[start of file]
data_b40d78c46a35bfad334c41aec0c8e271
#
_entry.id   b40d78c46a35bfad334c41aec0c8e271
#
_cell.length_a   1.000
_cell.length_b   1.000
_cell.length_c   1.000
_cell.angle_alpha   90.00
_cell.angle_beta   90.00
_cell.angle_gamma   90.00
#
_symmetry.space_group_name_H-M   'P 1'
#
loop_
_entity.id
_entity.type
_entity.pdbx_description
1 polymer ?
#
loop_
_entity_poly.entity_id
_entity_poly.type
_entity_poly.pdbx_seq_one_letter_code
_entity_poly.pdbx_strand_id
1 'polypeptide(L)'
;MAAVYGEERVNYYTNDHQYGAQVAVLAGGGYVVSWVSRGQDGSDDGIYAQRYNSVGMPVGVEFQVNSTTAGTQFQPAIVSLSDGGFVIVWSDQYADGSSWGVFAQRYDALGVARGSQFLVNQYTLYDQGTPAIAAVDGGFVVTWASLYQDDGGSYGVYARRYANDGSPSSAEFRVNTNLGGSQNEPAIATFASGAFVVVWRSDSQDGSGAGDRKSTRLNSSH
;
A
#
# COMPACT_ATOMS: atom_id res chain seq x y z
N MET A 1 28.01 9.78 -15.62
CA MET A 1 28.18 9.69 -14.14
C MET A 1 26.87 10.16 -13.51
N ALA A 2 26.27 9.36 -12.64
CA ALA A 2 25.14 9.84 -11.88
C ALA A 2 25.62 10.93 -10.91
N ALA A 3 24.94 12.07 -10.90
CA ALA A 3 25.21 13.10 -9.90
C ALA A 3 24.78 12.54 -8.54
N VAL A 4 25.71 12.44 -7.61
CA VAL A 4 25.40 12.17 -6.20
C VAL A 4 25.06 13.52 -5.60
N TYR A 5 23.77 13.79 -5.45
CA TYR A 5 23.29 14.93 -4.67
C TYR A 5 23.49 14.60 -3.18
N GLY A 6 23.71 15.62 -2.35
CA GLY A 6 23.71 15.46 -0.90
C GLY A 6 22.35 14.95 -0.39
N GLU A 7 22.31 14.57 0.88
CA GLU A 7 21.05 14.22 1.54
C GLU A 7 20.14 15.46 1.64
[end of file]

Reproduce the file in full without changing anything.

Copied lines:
data_b40d78c46a35bfad334c41aec0c8e271
#
_entry.id   b40d78c46a35bfad334c41aec0c8e271
#
_cell.length_a   1.000
_cell.length_b   1.000
_cell.length_c   1.000
_cell.angle_alpha   90.00
_cell.angle_beta   90.00
_cell.angle_gamma   90.00
#
_symmetry.space_group_name_H-M   'P 1'
#
loop_
_entity.id
_entity.type
_entity.pdbx_description
1 polymer ?
#
loop_
_entity_poly.entity_id
_entity_poly.type
_entity_poly.pdbx_seq_one_letter_code
_entity_poly.pdbx_strand_id
1 'polypeptide(L)'
;MAAVYGEERVNYYTNDHQYGAQVAVLAGGGYVVSWVSRGQDGSDDGIYAQRYNSVGMPVGVEFQVNSTTAGTQFQPAIVSLSDGGFVIVWSDQYADGSSWGVFAQRYDALGVARGSQFLVNQYTLYDQGTPAIAAVDGGFVVTWASLYQDDGGSYGVYARRYANDGSPSSAEFRVNTNLGGSQNEPAIATFASGAFVVVWRSDSQDGSGAGDRKSTRLNSSH
;
A
#
# COMPACT_ATOMS: atom_id res chain seq x y z
N MET A 1 28.01 9.78 -15.62
CA MET A 1 28.18 9.69 -14.14
C MET A 1 26.87 10.16 -13.51
N ALA A 2 26.27 9.36 -12.64
CA ALA A 2 25.14 9.84 -11.88
C ALA A 2 25.62 10.93 -10.91
N ALA A 3 24.94 12.07 -10.90
CA ALA A 3 25.21 13.10 -9.90
C ALA A 3 24.78 12.54 -8.54
N VAL A 4 25.71 12.44 -7.61
CA VAL A 4 25.40 12.17 -6.20
C VAL A 4 25.06 13.52 -5.60
N TYR A 5 23.77 13.79 -5.45
CA TYR A 5 23.29 14.93 -4.67
C TYR A 5 23.49 14.60 -3.18
N GLY A 6 23.71 15.62 -2.35
CA GLY A 6 23.71 15.46 -0.90
C GLY A 6 22.35 14.95 -0.39
N GLU A 7 22.31 14.57 0.88
CA GLU A 7 21.05 14.22 1.54
C GLU A 7 20.14 15.46 1.64